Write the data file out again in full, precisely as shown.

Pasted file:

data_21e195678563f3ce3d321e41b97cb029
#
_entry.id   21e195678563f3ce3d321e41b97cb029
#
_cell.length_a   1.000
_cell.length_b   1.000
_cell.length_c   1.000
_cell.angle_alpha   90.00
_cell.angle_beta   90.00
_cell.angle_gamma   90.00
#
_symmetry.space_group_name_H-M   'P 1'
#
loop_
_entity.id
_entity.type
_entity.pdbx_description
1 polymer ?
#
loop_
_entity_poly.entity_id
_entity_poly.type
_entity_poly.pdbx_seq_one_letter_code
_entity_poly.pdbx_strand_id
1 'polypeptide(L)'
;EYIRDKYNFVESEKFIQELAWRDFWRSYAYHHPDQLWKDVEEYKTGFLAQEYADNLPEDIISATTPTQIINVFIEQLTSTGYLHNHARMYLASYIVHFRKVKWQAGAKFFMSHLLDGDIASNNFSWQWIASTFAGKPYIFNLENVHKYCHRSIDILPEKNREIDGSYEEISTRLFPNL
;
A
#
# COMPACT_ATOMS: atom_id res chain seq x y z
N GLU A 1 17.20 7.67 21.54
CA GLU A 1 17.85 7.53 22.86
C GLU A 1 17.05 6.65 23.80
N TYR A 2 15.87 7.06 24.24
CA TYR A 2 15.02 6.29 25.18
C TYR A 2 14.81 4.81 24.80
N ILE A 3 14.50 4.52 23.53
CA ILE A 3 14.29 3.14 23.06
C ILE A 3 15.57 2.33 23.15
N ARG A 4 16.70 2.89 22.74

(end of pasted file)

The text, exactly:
data_21e195678563f3ce3d321e41b97cb029
#
_entry.id   21e195678563f3ce3d321e41b97cb029
#
_cell.length_a   1.000
_cell.length_b   1.000
_cell.length_c   1.000
_cell.angle_alpha   90.00
_cell.angle_beta   90.00
_cell.angle_gamma   90.00
#
_symmetry.space_group_name_H-M   'P 1'
#
loop_
_entity.id
_entity.type
_entity.pdbx_description
1 polymer ?
#
loop_
_entity_poly.entity_id
_entity_poly.type
_entity_poly.pdbx_seq_one_letter_code
_entity_poly.pdbx_strand_id
1 'polypeptide(L)'
;EYIRDKYNFVESEKFIQELAWRDFWRSYAYHHPDQLWKDVEEYKTGFLAQEYADNLPEDIISATTPTQIINVFIEQLTSTGYLHNHARMYLASYIVHFRKVKWQAGAKFFMSHLLDGDIASNNFSWQWIASTFAGKPYIFNLENVHKYCHRSIDILPEKNREIDGSYEEISTRLFPNL
;
A
#
# COMPACT_ATOMS: atom_id res chain seq x y z
N GLU A 1 17.20 7.67 21.54
CA GLU A 1 17.85 7.53 22.86
C GLU A 1 17.05 6.65 23.80
N TYR A 2 15.87 7.06 24.24
CA TYR A 2 15.02 6.29 25.18
C TYR A 2 14.81 4.81 24.80
N ILE A 3 14.50 4.52 23.53
CA ILE A 3 14.29 3.14 23.06
C ILE A 3 15.57 2.33 23.15
N ARG A 4 16.70 2.89 22.74